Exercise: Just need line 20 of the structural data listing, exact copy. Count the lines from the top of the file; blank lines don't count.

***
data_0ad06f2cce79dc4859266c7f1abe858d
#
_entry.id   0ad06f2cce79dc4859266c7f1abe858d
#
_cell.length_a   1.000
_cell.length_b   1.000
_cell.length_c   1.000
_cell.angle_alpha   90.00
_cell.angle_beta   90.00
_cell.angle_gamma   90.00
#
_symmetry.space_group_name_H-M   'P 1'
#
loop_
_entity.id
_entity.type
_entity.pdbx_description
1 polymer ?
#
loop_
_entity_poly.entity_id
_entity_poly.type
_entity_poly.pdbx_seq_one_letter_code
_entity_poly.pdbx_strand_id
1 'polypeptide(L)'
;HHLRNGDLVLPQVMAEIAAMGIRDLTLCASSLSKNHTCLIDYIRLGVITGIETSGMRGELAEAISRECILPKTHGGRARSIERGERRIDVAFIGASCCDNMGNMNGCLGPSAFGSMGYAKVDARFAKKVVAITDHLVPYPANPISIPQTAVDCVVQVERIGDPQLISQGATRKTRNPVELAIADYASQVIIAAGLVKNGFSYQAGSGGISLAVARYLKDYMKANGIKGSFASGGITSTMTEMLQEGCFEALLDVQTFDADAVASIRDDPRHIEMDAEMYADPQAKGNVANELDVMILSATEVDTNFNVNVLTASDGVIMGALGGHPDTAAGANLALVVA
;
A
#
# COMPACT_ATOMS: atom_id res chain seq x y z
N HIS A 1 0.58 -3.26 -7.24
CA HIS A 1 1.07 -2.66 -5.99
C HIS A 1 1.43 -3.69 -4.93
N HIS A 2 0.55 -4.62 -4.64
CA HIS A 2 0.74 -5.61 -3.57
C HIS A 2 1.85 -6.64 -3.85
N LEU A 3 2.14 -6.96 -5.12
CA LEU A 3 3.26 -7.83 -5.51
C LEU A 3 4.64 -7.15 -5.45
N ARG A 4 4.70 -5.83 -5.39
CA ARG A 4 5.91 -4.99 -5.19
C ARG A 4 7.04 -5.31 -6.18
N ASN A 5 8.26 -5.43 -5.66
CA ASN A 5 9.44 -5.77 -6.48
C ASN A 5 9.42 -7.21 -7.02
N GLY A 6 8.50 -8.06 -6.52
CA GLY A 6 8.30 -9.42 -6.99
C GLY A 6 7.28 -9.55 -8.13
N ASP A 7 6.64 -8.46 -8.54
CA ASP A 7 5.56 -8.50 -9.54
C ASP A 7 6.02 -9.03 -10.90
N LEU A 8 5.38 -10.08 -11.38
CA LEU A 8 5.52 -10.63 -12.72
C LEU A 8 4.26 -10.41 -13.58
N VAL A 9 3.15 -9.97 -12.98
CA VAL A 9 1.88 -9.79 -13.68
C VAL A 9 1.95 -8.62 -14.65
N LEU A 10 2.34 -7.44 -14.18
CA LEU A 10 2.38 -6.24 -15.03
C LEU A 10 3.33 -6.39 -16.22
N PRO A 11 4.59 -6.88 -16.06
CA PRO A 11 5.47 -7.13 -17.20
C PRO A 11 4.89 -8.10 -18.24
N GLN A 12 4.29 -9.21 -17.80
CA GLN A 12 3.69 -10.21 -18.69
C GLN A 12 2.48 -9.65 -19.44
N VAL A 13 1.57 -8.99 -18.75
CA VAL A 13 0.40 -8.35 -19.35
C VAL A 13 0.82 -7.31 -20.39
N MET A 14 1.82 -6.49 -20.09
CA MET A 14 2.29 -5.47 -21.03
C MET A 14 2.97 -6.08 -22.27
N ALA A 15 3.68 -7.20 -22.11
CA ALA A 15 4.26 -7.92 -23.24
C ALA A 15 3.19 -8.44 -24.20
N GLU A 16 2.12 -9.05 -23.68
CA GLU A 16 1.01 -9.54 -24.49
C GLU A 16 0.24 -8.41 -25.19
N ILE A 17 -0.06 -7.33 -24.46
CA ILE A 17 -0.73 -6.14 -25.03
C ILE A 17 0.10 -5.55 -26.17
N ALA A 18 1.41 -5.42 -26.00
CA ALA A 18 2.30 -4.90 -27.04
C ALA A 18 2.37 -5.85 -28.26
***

loop_